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Uber Has a Playbook For Sabotaging Lyft, Says Report 182

Posted by timothy
from the ethics-schmethics dept.
Nerval's Lobster (2598977) writes The folks over at The Verge claim that "Uber is arming teams of independent contractors with burner phones and credit cards as part of its sophisticated effort to undermine Lyft and other competitors." Interviews and documents apparently show Uber reps ordering and canceling Lyft rides by the thousands, following a playbook with advice designed to prevent Lyft from flagging their accounts. 'Uber appears to be replicating its program across the country. One email obtained by The Verge links to an online form for requesting burner phones, credit cards, and driver kits — everything an Uber driver needs to get started, which recruiters often carry with them.' Is this an example of legal-but-hard-hitting business tactics, or is Uber overstepping its bounds? The so-called sharing economy seems just as cutthroat — if not more so — than any other industry out there.
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Uber Has a Playbook For Sabotaging Lyft, Says Report

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  • Re:Illegal (Score:4, Interesting)

    by xevioso (598654) on Tuesday August 26, 2014 @05:03PM (#47760793)

    I do not believe that "bork" is a legal term with any validity.

  • by Anonymous Coward on Tuesday August 26, 2014 @05:11PM (#47760861)

    With David Plouffe [uber.com] onboard at Uber, a blizzard of blatant shameless dishonesty as part of a win-at-all-costs campaign is a certainty. Remember those "if you like your doctor..." and "if you like your health insurance..." Obama lies? (and YES, they WERE lies becuase the documents came out that show team Obama knew they were false claims at the time they made them). Plouffe was on THAT team. The guy is as filthy and dishonest as Karl Rove.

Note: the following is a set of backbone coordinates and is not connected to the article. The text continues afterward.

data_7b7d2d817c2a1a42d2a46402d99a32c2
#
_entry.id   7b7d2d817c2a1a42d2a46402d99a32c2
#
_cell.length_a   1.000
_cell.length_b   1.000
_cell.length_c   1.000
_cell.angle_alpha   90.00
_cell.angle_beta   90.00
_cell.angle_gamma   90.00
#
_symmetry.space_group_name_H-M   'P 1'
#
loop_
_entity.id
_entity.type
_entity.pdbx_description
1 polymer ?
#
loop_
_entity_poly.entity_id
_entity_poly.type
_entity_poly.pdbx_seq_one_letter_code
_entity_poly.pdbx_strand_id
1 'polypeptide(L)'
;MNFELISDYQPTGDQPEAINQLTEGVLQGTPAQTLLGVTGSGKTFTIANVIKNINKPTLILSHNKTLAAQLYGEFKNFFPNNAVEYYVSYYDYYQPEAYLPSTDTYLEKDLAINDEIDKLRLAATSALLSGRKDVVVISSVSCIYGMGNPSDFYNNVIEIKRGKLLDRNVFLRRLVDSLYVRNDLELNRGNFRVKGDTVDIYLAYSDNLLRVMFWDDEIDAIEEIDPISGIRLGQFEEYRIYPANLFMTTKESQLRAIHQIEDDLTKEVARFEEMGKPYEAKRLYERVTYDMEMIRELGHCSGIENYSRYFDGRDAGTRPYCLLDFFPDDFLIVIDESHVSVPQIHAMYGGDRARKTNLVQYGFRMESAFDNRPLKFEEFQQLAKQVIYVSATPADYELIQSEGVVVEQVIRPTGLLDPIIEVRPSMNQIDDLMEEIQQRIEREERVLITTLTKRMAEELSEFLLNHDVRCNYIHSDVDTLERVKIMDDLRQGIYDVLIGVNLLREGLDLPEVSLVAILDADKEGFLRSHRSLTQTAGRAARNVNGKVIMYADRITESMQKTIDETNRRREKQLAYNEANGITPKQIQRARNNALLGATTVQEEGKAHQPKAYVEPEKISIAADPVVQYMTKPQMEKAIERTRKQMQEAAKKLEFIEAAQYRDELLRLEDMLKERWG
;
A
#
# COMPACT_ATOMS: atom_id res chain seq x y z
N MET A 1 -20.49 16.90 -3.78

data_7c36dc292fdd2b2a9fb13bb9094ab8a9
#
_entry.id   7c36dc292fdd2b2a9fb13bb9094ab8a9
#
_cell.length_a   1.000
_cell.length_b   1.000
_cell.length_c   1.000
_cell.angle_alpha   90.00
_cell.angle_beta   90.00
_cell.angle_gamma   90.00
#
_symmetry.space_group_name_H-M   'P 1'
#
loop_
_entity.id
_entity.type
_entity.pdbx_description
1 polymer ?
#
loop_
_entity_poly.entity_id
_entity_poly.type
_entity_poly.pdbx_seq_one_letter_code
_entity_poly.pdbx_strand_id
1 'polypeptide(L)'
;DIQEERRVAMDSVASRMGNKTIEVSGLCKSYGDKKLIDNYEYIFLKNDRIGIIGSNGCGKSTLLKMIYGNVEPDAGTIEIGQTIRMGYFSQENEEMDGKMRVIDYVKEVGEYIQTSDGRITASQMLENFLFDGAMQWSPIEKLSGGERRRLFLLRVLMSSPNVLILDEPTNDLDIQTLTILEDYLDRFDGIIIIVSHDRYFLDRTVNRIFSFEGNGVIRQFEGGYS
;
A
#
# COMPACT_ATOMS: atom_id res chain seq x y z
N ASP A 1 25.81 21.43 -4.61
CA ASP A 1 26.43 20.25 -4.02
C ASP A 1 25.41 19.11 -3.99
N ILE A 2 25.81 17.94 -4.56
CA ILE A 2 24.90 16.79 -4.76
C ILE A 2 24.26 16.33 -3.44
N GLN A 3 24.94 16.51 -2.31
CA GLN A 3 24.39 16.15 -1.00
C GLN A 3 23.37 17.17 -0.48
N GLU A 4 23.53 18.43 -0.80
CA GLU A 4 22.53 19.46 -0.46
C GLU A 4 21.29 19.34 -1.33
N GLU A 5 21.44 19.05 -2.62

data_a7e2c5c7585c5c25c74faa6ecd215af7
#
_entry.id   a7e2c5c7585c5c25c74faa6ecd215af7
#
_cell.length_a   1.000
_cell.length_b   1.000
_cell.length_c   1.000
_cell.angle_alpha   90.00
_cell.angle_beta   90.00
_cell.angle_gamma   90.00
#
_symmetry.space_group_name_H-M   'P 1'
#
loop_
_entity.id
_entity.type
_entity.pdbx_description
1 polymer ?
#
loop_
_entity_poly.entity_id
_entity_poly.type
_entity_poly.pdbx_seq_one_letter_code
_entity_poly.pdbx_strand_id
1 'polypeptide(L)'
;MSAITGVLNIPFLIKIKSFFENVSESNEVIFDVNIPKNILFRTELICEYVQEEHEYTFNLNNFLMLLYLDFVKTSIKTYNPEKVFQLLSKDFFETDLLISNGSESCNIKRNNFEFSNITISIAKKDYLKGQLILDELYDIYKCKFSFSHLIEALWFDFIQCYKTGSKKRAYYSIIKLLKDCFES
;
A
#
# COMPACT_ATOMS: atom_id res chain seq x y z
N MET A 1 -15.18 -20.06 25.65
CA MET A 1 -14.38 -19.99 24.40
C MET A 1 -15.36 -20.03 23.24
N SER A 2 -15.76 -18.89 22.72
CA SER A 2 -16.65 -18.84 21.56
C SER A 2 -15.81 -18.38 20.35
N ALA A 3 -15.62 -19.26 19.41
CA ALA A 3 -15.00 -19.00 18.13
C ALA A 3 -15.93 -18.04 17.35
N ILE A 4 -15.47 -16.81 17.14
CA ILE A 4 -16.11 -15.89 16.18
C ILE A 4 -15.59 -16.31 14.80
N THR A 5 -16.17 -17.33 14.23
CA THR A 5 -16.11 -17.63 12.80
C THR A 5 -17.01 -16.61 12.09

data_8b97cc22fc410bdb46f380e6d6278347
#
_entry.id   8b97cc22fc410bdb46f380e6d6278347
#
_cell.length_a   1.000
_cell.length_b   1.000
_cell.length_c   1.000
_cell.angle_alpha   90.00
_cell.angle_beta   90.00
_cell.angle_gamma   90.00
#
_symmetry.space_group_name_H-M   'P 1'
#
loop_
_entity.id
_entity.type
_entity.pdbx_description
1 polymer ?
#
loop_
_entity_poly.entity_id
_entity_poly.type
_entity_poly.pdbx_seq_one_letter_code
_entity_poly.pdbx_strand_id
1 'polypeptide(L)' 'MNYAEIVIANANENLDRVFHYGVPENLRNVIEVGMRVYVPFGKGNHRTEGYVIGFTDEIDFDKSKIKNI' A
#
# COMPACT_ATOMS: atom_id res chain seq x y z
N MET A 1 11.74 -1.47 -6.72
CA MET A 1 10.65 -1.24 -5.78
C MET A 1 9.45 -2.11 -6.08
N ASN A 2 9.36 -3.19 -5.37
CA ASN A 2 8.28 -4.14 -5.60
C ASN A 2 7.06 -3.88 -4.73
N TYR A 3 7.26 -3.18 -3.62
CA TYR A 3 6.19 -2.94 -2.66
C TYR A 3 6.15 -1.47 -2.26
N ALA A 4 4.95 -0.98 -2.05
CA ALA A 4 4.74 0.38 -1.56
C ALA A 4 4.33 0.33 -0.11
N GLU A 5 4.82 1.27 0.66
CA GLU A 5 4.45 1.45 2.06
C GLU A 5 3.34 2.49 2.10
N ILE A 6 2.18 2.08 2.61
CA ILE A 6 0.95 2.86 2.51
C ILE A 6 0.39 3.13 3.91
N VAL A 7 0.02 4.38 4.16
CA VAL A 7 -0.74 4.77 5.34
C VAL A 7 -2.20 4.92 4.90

• by Roblimo (357) on Tuesday August 26, 2014 @06:10PM (#47761215) Homepage Journal

    I know the cab and limo business pretty well (check my /. user name), and I give Uber and Lyft another two years before they start fading. Drivers will get tired of paying high commissions, having all their income reported to the IRS, and beating up their cars like crazy. I survived and did well in the limo biz largely because I could do most of my own repairs and knew low-cost shops that could handle the rest. If I wanted to go back to driving for money (no need - between SS and the "side" freelance work I do, I'm fine) I'd probably work work with Uber until I built up my own "book" of business, that is, personal customers. Then I'd say "sayonara" to Uber, just as I did to the cab company as soon as I had enough personal business to tell them to go screw themselves and a threatened RICO suit against the Baltimore cab companies and the MD Public Service Commission opened the business to anyone with an inspected car, good commercial insurance, and a clean criminal record.

    My little group of owner/drivers competed successfully with Boston Coach, Carey, and other national companies. I have no doubt that I could compete successfully with Uber, too. Lyft? A low-rent gypsy cab service. I could beat them, too, but why bother? I did a little gypsy cab work many years ago, but didn't love it.

  • Re:Illegal (Score:5, Interesting)

    by taustin (171655) on Tuesday August 26, 2014 @06:29PM (#47761297) Homepage Journal

    Signing a contract with the specific intention of violating it can be. It can also be a felony, depending on the amount of money involved. If Uber is involved in coordinating this, in theory, they could end up facing RICO charges as a criminal syndicate.

    The kind of thinking that leads to this kind of dishonesty is why the taxi industry has been so tightly regulated for so long.

    If they're willing to do this to each other, to cost each other money, imagine what they're willing to do to you, the fare, who have money for them to take.

I am here by the will of the people and I won't leave until I get my raincoat back. - a slogan of the anarchists in Richard Kadrey's "Metrophage"

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